1 Apr 2020

Protecting the forest giants

On the remote African islands of São Tomé and Príncipe, conservationists are using education and storytelling to protect a unique snail and the forest it lives in – before it gets forgotten forever.

The Obô snail's shell alone can reach a whopping 13.5 centimetres © Vasco Pissarra
The Obô snail's shell alone can reach a whopping 13.5 centimetres © Vasco Pissarra
By Jessica Law

Deep within the rainforests of São Tomé and Príncipe hides a slow-moving, gentle giant: the Obô Snail Archachatina bicarinata. You may have encountered giant African land snails before, or even kept one as a pet – but this magnificent mollusc is something different. Its much thicker, larger shell spirals in the opposite direction to its mainland counterparts. It is one of hundreds of completely unique species that have evolved on these two isolated islands off the West coast of Africa.

Also among the stunning endemic wildlife are birds like the Dwarf Olive Ibis Bostrychia bocagei and São Tomé Grosbeak Crithagra concolor – both Critically Endangered due to hunting and habitat loss. Dense tropical forest used to span across the islands from shore to shore, from the mountaintops down to the sea strand. But today, only a third of this pristine paradise remains. The rest has been given over to palm oil and sugarcane plantations, or chipped away by illegal logging. For the Obô Snail, the situation got a lot worse in the 1980s when the non-native West African Land Snail Archachatina marginata was introduced – either by accident in cargo ships, or on purpose as a food source. This fast-growing, fast-breeding usurper may be outcompeting the Obô Snail, which has retreated to a few isolated patches of highland forest in the Obô Natural Park: a nature reserve short on staff and resources.

It’s easy to care about beautiful vertebrate victims – but the squishy ones are just as ecologically important. Conservation Biologist Martina Panisi recalls her concern after surveys made through Lisbon University found that little-known snail had almost disappeared:

“My first thought was… nobody cares! But then we found that the local community cared. Local people were the ones with the knowledge about the snail. They were the ones who understood its importance.”

When passers-by asked Panisi and the Forest Giant team about their research, she discovered that older generation remembered the snail, and could provide valuable information about it. They learned that the snail is culturally important, both as a food source and as a medicine. The team realised that local people were the ones with the power to protect the forest giants and their habitat.

School children were more familiar with introduced species than endemic ones © Vasco Pissarra

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With support from the Critical Ecosystem Partnership Fund (CEPF) and Alisei, they set up a small conservation centre to study the snails and raise awareness through environmental education. During sessions, they found that the snail’s story had to be told differently depending on the age of the audiences. Adults remembered the snail, but worryingly, children were more familiar with introduced species than the islands’ endemic ones.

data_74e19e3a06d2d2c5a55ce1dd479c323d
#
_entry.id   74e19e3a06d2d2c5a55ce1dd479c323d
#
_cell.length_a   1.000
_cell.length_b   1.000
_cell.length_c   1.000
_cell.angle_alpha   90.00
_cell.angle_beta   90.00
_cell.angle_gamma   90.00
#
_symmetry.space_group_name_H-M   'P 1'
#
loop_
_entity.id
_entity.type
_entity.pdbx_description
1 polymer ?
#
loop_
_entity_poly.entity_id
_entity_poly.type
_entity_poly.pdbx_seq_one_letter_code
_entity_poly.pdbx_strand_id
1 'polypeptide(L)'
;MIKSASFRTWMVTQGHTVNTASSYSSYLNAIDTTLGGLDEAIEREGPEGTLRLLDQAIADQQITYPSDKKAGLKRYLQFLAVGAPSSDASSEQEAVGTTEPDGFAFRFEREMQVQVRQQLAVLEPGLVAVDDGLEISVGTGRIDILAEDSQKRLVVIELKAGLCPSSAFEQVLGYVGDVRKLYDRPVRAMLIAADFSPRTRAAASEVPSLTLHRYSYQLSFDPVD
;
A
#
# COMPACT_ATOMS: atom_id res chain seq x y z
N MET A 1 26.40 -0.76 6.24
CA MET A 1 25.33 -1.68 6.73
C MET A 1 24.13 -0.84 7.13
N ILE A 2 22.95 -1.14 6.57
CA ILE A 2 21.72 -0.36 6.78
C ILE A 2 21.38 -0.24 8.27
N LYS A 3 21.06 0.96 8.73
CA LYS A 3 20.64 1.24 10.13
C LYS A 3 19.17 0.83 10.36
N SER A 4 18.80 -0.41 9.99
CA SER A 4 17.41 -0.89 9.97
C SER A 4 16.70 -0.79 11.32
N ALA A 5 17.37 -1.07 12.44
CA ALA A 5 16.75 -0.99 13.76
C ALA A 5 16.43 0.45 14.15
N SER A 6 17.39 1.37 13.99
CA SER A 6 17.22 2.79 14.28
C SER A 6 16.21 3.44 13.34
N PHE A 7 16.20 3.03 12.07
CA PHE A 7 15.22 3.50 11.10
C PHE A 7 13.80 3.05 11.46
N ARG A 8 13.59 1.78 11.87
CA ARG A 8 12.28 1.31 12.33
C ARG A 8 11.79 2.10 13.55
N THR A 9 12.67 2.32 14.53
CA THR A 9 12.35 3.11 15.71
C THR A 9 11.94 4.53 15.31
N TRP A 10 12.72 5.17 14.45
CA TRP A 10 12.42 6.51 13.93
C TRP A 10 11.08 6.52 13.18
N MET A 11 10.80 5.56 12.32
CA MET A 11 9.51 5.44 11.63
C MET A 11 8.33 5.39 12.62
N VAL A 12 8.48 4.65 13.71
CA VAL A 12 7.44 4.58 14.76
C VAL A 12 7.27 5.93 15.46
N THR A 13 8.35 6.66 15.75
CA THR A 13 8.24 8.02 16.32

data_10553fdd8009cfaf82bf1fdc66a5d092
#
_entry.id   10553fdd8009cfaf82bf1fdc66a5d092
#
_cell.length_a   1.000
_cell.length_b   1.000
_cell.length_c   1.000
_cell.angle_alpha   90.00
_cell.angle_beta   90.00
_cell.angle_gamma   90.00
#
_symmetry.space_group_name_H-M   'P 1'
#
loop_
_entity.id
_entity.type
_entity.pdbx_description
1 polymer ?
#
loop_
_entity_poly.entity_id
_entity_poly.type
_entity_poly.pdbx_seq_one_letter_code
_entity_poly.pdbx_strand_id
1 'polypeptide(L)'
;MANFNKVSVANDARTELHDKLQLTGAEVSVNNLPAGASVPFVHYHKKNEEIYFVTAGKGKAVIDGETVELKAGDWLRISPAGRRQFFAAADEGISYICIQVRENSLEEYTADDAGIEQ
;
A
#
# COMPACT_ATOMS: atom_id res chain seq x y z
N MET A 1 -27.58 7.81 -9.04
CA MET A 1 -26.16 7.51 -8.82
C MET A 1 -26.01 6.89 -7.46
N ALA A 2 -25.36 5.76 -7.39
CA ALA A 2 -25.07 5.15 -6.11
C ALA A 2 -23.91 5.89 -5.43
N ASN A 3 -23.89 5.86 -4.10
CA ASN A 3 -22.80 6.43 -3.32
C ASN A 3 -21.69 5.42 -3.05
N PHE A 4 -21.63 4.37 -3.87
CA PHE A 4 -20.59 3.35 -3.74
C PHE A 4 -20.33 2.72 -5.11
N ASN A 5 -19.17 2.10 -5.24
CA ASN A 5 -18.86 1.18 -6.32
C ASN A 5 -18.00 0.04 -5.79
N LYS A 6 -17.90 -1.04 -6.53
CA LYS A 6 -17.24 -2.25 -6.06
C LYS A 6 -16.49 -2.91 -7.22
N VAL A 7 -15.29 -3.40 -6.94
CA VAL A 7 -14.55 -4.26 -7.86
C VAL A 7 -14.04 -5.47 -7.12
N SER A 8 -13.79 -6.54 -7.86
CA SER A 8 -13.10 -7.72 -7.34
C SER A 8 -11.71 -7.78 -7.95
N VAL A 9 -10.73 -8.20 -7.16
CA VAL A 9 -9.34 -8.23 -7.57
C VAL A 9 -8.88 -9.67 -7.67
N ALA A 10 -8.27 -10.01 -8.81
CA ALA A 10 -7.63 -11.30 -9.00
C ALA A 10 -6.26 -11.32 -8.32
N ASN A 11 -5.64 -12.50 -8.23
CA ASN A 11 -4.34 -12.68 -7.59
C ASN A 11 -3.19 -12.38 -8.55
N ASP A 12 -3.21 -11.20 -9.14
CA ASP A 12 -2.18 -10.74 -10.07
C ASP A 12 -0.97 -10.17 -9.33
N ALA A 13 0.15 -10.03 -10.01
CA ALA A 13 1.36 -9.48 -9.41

“The snails are a great way to get the two generations together to talk about endemic wildlife that adults remember and children don’t know,” says Panisi. “They also open up conversations about the forest as a whole. Simply telling people to stop illegally logging sounds bossy and can be met with pushback. This way, we provide the knowledge, and the communities themselves decide how to act on it. It’s their snail, and it’s up to them to save it.”

Already, many communities are deciding not to collect the snail, and are thinking about their role in protecting the wider rainforest. The next step is to make the project’s positive impacts last in the long term. One way is though alternative livelihoods: people who once gathered snails are now sewing beautiful snail-themed merchandise such as clothing and embroidery. The Forest Giants team is collaborating with Flora and Fauna International to draw up a long-term plan for the species on Príncipe, and exploring exciting new avenues to ensure that change happens fast for this sluggish mollusc.


The funds of the Obô Snail project are managed by BirdLife, through a CEPF small grant for the Guinean Forests of West Africa Hotspot that BirdLife is responsible for implementing.

BirdLife has been active in São Tomé & Príncipe for over 10 years. In 2017 BirdLife International, through the EU-funded ECOFAC 6 Regional Programme, obtained a 4.3-year grant for the protection of the Natural Parks in São Tomé and Príncipe islands. BirdLife managed CEPF actions enables to build on synergies and promote complementarity in intervention.

The Critical Ecosystem Partnership Fund (CEPF) is a joint initiative of l'Agence Française de Développement, Conservation International, the European Union, the Global Environment Facility, the Government of Japan, and the World Bank. A fundamental goal is to ensure civil society is engaged in biodiversity conservation.